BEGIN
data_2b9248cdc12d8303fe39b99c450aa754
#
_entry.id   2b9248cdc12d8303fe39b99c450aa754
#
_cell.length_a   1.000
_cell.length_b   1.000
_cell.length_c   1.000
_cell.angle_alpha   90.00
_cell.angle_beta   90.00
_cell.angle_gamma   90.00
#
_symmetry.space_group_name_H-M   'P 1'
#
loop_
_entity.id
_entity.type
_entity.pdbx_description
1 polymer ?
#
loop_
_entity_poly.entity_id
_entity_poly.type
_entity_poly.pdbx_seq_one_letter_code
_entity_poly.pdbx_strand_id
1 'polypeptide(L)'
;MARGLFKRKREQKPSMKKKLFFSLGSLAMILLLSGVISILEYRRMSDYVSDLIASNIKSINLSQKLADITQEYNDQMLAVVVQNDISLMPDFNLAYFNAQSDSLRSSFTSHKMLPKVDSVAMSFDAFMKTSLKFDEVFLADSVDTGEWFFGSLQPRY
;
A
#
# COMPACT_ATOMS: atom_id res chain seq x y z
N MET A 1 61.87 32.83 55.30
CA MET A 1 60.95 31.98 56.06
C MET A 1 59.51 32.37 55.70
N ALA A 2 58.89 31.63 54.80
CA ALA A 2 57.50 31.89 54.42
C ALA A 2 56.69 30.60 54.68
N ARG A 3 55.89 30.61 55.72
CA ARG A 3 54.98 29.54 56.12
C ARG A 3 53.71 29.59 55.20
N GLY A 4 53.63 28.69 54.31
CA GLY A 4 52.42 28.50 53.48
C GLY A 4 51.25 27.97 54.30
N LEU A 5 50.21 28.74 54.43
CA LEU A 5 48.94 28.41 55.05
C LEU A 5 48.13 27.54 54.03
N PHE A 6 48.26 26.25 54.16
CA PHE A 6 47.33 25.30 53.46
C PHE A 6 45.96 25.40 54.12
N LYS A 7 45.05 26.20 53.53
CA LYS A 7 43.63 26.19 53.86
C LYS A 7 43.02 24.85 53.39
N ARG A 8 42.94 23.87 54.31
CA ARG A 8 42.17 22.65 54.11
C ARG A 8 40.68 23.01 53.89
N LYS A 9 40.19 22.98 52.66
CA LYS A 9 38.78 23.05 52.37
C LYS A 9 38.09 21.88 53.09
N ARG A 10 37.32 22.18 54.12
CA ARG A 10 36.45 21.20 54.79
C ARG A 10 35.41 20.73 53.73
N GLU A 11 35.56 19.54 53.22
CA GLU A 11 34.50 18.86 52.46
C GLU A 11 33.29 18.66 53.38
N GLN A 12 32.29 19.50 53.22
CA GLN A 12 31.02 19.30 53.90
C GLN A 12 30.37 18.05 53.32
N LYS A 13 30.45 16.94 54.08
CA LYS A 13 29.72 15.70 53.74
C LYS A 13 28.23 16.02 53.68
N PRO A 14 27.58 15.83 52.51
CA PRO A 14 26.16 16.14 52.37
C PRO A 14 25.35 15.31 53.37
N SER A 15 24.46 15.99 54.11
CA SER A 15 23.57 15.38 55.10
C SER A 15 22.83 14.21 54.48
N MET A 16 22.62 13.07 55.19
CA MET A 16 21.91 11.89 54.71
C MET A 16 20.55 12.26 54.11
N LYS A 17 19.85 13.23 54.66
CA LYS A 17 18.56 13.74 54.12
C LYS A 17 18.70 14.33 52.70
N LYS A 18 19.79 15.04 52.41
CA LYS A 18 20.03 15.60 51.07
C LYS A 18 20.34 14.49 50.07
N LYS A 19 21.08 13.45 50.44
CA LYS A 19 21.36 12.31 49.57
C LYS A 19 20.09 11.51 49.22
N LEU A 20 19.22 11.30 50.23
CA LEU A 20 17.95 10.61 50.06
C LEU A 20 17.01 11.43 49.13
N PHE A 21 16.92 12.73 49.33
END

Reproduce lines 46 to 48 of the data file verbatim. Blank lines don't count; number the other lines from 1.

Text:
N PHE A 6 48.26 26.25 54.16
CA PHE A 6 47.33 25.30 53.46
C PHE A 6 45.96 25.40 54.12